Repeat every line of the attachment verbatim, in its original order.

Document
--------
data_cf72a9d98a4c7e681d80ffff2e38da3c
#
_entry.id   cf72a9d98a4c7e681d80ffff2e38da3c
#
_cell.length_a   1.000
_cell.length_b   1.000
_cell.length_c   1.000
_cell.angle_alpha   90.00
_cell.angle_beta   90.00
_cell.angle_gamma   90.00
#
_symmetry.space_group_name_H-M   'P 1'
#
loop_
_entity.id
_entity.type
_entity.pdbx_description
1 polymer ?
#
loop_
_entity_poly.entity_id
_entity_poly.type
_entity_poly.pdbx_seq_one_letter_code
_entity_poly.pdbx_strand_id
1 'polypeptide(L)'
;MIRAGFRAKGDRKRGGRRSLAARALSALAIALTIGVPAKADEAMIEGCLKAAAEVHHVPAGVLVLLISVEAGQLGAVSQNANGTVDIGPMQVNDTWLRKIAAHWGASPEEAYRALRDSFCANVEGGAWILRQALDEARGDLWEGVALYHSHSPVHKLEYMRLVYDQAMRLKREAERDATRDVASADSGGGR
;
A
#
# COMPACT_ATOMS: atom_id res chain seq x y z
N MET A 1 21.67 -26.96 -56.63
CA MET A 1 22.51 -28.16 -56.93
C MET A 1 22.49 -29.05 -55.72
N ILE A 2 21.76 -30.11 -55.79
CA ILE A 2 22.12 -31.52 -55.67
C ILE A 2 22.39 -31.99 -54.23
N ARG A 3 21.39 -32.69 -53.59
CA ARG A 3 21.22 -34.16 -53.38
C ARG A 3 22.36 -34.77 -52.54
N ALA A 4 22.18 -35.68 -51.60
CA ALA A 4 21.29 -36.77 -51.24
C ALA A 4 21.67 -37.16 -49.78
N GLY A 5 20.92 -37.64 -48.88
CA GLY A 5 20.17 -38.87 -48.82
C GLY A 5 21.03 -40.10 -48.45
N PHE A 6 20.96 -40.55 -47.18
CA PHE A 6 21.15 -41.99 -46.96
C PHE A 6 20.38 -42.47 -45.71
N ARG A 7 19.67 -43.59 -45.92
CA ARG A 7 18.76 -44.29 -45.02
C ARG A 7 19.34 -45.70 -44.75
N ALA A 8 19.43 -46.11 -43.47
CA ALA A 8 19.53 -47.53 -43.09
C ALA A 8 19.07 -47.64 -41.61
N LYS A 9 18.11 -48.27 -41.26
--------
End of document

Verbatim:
data_cf72a9d98a4c7e681d80ffff2e38da3c
#
_entry.id   cf72a9d98a4c7e681d80ffff2e38da3c
#
_cell.length_a   1.000
_cell.length_b   1.000
_cell.length_c   1.000
_cell.angle_alpha   90.00
_cell.angle_beta   90.00
_cell.angle_gamma   90.00
#
_symmetry.space_group_name_H-M   'P 1'
#
loop_
_entity.id
_entity.type
_entity.pdbx_description
1 polymer ?
#
loop_
_entity_poly.entity_id
_entity_poly.type
_entity_poly.pdbx_seq_one_letter_code
_entity_poly.pdbx_strand_id
1 'polypeptide(L)'
;MIRAGFRAKGDRKRGGRRSLAARALSALAIALTIGVPAKADEAMIEGCLKAAAEVHHVPAGVLVLLISVEAGQLGAVSQNANGTVDIGPMQVNDTWLRKIAAHWGASPEEAYRALRDSFCANVEGGAWILRQALDEARGDLWEGVALYHSHSPVHKLEYMRLVYDQAMRLKREAERDATRDVASADSGGGR
;
A
#
# COMPACT_ATOMS: atom_id res chain seq x y z
N MET A 1 21.67 -26.96 -56.63
CA MET A 1 22.51 -28.16 -56.93
C MET A 1 22.49 -29.05 -55.72
N ILE A 2 21.76 -30.11 -55.79
CA ILE A 2 22.12 -31.52 -55.67
C ILE A 2 22.39 -31.99 -54.23
N ARG A 3 21.39 -32.69 -53.59
CA ARG A 3 21.22 -34.16 -53.38
C ARG A 3 22.36 -34.77 -52.54
N ALA A 4 22.18 -35.68 -51.60
CA ALA A 4 21.29 -36.77 -51.24
C ALA A 4 21.67 -37.16 -49.78
N GLY A 5 20.92 -37.64 -48.88
CA GLY A 5 20.17 -38.87 -48.82
C GLY A 5 21.03 -40.10 -48.45
N PHE A 6 20.96 -40.55 -47.18
CA PHE A 6 21.15 -41.99 -46.96
C PHE A 6 20.38 -42.47 -45.71
N ARG A 7 19.67 -43.59 -45.92
CA ARG A 7 18.76 -44.29 -45.02
C ARG A 7 19.34 -45.70 -44.75
N ALA A 8 19.43 -46.11 -43.47
CA ALA A 8 19.53 -47.53 -43.09
C ALA A 8 19.07 -47.64 -41.61
N LYS A 9 18.11 -48.27 -41.26